Chris Abell: I’m pretty sure the iPod Touch isn’t dependent on revenue from cell-phone carriers, and that unless they’re going to start requiring everyone to buy songs from iTunes, Apple’s business plan does just fine no matter how you hack your iPod, as long as you actually buy one.

Rick 09.27.07 at 5:12 am

I think you’ve just answered your own question by using DVD Jon as an example. In the latter case we are talking about a complete industry that tries to impose more and more limitations.

In the case of Apple, we are talking about a single company, trying to impose limitations on it’s own products. Unique products that get unique attention (there is no massively publicized “Nokia/Samsung/Motorola-hacking”, there aren’t entire online groups dedicated to reverse engineering other phones).

Neither does Apple have a semi-monopoly on anything like Microsoft (and the kind of social and economic power that comes with it), not even in the online music business since the vast majority of iPod owners fill it with mp3’s instead of iTunes music.

Apple does not get a free ride. All the Tech-blogs are full Apple’s latest stunts. But the reality is, Apple is not “The Man”. I can ditch my iPod, my yet-to-be-aquired-since-i-live-in-Europe iPhone and any Macs without any problems. In fact, ditching them would make live easier for me in a Microsoft dominated world.

The reality is, despite all of its success and publicity, Apple is still the opposition, the “other guy”. The fact that the more power Apple gets, the more it starts to act like “The Man” is something to be extremely critical of, but compared to the impact of DVD-encryption or Microsoft OOXML manipulations these are minor issues.

Blowing every bad move Apple makes out of proportion will only fuel Apple apologists.

ジェイソン (Jason) 09.27.07 at 5:19 am

From what we see on the interweb, since Apple is not Microsoft, they can do whatever they want and most people will not complain.

I don’t see why Apple’s products garner as much attention as they do. Sure, the machines sometimes look nice. But at the end of the day, they’re not much different than any of the competition.

It’d be nice to see Apple hire the people that take their firmware and do something better with it, rather than try and alienate their more technologically talented consumers.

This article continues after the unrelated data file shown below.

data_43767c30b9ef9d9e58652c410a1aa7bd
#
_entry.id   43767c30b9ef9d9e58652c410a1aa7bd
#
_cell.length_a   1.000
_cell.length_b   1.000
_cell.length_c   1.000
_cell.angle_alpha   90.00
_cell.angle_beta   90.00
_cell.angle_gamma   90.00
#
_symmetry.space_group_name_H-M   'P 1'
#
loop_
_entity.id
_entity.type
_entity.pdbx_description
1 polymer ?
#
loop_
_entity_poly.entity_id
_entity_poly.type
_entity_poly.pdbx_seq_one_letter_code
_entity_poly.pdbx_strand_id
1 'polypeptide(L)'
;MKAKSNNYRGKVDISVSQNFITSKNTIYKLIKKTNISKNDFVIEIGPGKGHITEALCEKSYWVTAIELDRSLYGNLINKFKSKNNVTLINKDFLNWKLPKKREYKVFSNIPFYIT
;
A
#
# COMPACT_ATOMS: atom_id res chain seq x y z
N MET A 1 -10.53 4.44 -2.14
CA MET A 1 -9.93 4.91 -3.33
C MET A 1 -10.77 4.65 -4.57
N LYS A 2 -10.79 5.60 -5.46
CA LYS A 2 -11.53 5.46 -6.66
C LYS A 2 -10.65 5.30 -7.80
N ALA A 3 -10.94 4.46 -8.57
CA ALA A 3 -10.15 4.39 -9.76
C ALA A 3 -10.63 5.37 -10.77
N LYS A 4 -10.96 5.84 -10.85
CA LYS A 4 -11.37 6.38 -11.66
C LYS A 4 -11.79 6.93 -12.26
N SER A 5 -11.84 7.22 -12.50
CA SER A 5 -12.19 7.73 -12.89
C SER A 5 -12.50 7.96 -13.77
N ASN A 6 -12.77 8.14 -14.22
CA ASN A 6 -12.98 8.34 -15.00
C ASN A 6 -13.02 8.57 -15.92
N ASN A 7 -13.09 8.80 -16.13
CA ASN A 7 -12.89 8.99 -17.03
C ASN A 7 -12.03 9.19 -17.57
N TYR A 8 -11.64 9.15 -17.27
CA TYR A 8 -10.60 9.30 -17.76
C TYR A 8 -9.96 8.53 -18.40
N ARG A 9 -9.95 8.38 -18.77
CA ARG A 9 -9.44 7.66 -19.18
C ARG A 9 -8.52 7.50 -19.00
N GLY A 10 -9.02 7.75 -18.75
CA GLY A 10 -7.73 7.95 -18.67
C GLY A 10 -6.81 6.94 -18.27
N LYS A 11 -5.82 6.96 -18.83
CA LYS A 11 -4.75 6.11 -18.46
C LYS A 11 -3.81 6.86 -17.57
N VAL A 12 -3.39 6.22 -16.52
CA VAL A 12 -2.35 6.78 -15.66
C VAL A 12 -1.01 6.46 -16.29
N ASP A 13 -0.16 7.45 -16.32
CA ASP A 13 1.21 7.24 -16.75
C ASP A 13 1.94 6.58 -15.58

John 09.27.07 at 5:44 am

A lot of us write software for a living. I know I wouldn’t appreciate people hacking into our system and publishing our source code so that anyone who wanted to could plagarise it. Everyone was up in arms when it happened to Valve, too – it’s not just Steve. There’s a difference between unlocking what’s rightfully yours and stealing someone else’s work and exposing it to their competitors.

Andrej 09.27.07 at 6:50 am

What difference? One is enabling people to use content they’ve legitimately bought under any circumstance they choose, the other is enabling people to use hardware they’ve legitimately bought under any circumstance they choose…

devolute 09.27.07 at 7:16 am

It’s because Apple are not Microsoft and because many Apple fans are ever so slightly hypocritical.

The Leave Apple Alone Guy 09.27.07 at 8:05 am

Leave Steve Jobs alone, you bastards.

He’s a Human!

matt 09.27.07 at 9:11 am

A question for a question:

Q: How does this post earn the Web2.0 tag (http://www.mathewingram.com/work/category/web20/)?
A: Because anything published after 1/1/2007 is inherently Web2.0

Mathew 09.27.07 at 9:54 am

Right you are, Matt :-)

nate 09.27.07 at 9:59 am

I will agree with someone’s comment above. I don’t think Apple is quite used to the hacker mentality. The more products they put out, the more people will want to snoop around.

That being said, these features that hackers want will be available eventually or they wouldn’t be on the devices. A little patience would do some good.

It still sucks that Apple can shut you down that easy though.

BlackTigerâ„¢ 09.27.07 at 11:19 am

Double standards… It’s normal in present days. It’s standard.

Jeremy 09.27.07 at 12:01 pm

Not that it makes it right, but I believe the reason Apple gets a free ride is because for the most part Jobs has been delivering what the people want so he has this fanboy respect thing going on that someone like Bill Gates does not.

Mehi 09.27.07 at 12:01 pm

We live in a crazy world where equations and economic models do not work as we would aspect to. We began to pay for a lot of strange and perverse things. iPod and all the Apple made “i”s are nothing more than the simple proof of human’ appetite for wicked.

When you go into a restaurant you don’t always pay for food, same applies to a 5 stars hotels. When you buy or support Apple, advanced technology is the last thing on you mind.

Sorry guys, Apple fans, but you are all in the pleasure business, it’s like paying an expensive… let’s say: girlfriend.

And in the end everything goes into your MasterCard bill, even if it’s priceless!

So, to sum it up: who else always gets a free ride?

jzilla 09.27.07 at 12:07 pm